10. Real-time construction of three-dimensional occupancy maps

    SciTech Connect

    Jones, J.P.

    1992-12-01

    This paper describes a preliminary sensory system for real-time sensor-based navigation in a three-dimensional, dynamic environment. Data from a laser range camera are processed on an iWarp parallel computer to create a 3D occupancy map. This map is rendered using raytracing. The construction and rendering consume less than 800 milliseconds.

  11. Three-dimensional Stress Analysis Using the Boundary Element Method

    NASA Technical Reports Server (NTRS)

    Wilson, R. B.; Banerjee, P. K.

    1984-01-01

    The boundary element method is to be extended (as part of the NASA Inelastic Analysis Methods program) to the three-dimensional stress analysis of gas turbine engine hot section components. The analytical basis of the method (as developed in elasticity) is outlined, its numerical implementation is summarized, and the approaches to be followed in extending the method to include inelastic material response indicated.

  12. A Novel Three-Dimensional Tool for Teaching Human Neuroanatomy

    ERIC Educational Resources Information Center

    Estevez, Maureen E.; Lindgren, Kristen A.; Bergethon, Peter R.

    2010-01-01

    Three-dimensional (3D) visualization of neuroanatomy can be challenging for medical students. This knowledge is essential in order for students to correlate cross-sectional neuroanatomy and whole brain specimens within neuroscience curricula and to interpret clinical and radiological information as clinicians or researchers. This study implemented…

  13. Three-Dimensional Extension of a Digital Library Service System

    ERIC Educational Resources Information Center

    Xiao, Long

    2010-01-01

    Purpose: The paper aims to provide an overall methodology and case study for the innovation and extension of a digital library, especially the service system. Design/methodology/approach: Based on the three-dimensional structure theory of the information service industry, this paper combines a comprehensive analysis with the practical experiences…

  14. Three-Dimensional Printing Using a Photoinitiated Polymer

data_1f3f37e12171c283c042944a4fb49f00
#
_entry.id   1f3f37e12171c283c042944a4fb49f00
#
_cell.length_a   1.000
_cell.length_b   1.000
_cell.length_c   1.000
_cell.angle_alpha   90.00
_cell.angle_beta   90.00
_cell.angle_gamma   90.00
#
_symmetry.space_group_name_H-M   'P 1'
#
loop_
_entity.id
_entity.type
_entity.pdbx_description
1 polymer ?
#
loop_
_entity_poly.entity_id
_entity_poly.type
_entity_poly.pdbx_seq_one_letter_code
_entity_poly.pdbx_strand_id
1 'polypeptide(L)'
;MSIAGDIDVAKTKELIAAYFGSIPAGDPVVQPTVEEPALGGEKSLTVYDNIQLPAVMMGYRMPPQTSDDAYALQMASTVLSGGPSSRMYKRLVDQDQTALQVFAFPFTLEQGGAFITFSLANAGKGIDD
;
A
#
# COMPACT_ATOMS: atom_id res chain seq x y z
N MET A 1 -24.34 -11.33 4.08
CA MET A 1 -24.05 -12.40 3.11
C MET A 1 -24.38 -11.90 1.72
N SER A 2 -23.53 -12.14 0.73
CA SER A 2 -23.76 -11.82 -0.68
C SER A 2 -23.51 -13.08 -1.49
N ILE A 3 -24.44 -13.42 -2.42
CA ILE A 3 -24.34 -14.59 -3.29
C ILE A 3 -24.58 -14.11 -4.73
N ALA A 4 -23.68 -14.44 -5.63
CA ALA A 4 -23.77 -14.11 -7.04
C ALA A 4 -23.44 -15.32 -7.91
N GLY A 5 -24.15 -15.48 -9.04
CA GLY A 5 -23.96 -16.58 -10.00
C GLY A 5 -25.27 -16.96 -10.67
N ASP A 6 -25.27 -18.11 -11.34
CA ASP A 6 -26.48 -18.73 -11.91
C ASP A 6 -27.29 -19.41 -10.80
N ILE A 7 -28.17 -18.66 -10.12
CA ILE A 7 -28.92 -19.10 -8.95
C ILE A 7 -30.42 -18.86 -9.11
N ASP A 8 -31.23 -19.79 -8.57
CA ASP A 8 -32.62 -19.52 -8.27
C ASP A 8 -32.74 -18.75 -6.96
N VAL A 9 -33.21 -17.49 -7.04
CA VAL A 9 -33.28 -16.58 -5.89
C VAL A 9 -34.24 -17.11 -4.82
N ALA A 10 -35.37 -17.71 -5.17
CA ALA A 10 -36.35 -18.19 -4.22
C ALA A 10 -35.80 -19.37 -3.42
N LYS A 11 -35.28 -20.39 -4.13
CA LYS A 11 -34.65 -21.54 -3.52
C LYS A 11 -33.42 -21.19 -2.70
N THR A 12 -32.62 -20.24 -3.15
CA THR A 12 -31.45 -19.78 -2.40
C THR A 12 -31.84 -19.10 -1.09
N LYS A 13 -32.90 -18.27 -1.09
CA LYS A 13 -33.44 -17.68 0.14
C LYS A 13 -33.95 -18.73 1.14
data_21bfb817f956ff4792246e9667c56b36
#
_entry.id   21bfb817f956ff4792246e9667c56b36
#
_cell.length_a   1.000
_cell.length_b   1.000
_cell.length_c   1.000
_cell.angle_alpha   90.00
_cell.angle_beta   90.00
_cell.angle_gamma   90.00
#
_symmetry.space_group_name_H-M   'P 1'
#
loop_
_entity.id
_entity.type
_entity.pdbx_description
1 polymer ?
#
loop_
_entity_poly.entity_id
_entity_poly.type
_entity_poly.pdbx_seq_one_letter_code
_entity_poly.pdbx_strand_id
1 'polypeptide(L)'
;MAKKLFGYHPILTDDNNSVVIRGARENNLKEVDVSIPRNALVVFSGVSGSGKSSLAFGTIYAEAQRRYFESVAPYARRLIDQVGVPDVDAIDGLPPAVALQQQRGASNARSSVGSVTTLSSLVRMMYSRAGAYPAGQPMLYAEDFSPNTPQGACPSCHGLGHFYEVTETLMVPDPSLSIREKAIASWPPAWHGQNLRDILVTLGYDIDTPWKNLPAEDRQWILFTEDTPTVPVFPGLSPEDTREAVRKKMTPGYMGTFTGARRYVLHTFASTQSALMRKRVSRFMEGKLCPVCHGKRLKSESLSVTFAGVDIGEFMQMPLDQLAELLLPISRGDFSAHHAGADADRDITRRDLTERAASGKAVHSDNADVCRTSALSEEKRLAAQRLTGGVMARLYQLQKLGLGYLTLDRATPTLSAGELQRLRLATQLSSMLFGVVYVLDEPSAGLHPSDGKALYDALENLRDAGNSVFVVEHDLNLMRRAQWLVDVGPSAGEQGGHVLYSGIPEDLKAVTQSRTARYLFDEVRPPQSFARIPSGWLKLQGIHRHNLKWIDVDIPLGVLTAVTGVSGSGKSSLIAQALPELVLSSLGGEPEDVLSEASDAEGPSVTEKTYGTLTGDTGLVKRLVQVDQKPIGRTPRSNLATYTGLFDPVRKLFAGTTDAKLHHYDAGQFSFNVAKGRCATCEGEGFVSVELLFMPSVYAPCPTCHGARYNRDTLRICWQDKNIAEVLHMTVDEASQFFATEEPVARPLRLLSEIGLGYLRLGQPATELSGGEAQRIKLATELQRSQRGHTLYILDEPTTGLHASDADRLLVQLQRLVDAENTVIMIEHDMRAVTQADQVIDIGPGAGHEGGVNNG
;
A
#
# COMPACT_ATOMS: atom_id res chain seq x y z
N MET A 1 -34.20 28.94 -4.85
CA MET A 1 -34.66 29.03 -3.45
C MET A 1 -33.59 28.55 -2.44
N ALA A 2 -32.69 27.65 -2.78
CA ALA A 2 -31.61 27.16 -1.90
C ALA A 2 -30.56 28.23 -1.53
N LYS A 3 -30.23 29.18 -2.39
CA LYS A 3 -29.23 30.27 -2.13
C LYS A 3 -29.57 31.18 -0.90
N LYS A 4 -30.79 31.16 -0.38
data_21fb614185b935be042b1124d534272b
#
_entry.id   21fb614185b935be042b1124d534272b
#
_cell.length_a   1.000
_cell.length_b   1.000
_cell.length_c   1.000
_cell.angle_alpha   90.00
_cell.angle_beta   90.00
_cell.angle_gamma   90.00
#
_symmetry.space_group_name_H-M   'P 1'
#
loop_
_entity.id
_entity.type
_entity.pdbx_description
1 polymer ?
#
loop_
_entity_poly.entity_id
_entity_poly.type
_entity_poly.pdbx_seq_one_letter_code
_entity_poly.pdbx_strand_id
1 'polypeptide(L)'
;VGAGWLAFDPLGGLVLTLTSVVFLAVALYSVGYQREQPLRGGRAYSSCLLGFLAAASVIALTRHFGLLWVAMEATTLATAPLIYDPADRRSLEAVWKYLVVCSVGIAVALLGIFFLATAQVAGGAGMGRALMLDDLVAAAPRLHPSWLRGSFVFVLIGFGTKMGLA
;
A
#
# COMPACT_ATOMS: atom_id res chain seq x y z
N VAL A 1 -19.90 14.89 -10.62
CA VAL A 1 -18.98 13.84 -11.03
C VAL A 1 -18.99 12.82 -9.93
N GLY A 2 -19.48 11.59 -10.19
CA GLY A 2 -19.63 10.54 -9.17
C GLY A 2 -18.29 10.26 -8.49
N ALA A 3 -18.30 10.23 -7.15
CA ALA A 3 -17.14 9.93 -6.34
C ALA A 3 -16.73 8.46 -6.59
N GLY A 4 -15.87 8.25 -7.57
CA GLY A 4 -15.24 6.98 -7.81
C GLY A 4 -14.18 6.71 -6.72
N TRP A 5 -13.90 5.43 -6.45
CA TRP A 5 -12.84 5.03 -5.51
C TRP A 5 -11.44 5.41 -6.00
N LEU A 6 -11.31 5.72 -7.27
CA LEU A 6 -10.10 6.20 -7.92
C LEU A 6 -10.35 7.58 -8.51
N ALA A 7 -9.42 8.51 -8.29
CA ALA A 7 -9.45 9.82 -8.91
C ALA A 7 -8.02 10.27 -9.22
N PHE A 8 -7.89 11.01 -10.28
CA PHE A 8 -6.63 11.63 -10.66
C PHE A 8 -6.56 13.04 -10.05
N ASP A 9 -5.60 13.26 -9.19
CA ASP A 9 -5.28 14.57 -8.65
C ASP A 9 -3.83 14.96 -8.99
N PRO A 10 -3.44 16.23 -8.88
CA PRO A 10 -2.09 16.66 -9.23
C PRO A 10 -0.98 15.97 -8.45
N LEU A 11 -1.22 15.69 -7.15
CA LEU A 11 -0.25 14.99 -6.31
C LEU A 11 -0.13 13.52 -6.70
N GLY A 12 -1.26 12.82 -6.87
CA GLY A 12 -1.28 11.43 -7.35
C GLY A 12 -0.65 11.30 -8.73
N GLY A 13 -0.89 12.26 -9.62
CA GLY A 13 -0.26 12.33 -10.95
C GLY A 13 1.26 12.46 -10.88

ERIC Educational Resources Information Center

    Muskin, Joseph; Ragusa, Matthew; Gelsthorpe, Thomas

    2010-01-01

    Printers capable of producing three-dimensional objects are becoming more common. Most of these printers are impractical for use in the chemistry classroom because of the expense incurred in fabricating a print head that must be controlled in three dimensions. We propose a simpler solution to this problem that allows the emerging technology of…

  15. Three-Dimensional Printing: A Journey in Visualization

    ERIC Educational Resources Information Center

    Poetzel, Adam; Muskin, Joseph; Munroe, Anne; Russell, Craig

    2012-01-01

    Imagine high school students glued to computer screens--not playing video games but applying their mathematical knowledge of functions to the design of three-dimensional sculptures. Imagine these students engaging in rich discourse as they transform functions of their choosing to design unique creations. Now, imagine these students using…

  16. The Mediation of Three-Dimensional Visualization for Isolinal Graphics.

    ERIC Educational Resources Information Center

    Dutton, Ronald

    1978-01-01

    A school-based experimental investigation concerned with contour maps is described. The results, together with those of some other related investigations, point to probable value of models, stereograms, anaglyphs, and other stereoscopic presentations in the teaching of three-dimensional subjects. (Author)

  17. Nonaffine behavior of three-dimensional semiflexible polymer networks

    NASA Astrophysics Data System (ADS)

    Hatami-Marbini, Hamed

    2016-04-01

    Three-dimensional semiflexible polymer networks are the structural building blocks of various biological and structural materials. Previous studies have primarily used two-dimensional models for understanding the behavior of these networks. In this paper, we develop a three-dimensional nonaffinity measure capable of providing direct comparison with continuum level homogenized quantities, i.e., strain field. The proposed nonaffinity measure is capable of capturing possible anisotropic microstructures of the filamentous networks. This strain-based nonaffinity measure is used to probe the mechanical behavior at different length scales and investigate the effects of network mechanical and microstructural properties. Specifically, it is found that although all nonaffinity measure components have a power-law variation with the probing length scale, the degree of nonaffinity decreases with increasing the length scale of observation. Furthermore, the amount of nonaffinity is a function of network fiber density, bending stiffness of the constituent filaments, and the network architecture. Finally, it is found that the two power-law scaling regimes previously reported for two-dimensional systems do not appear in three-dimensional networks. Also, unlike two-dimensional models, the exponent of the power-law relation depends weakly on the density of the three-dimensional networks.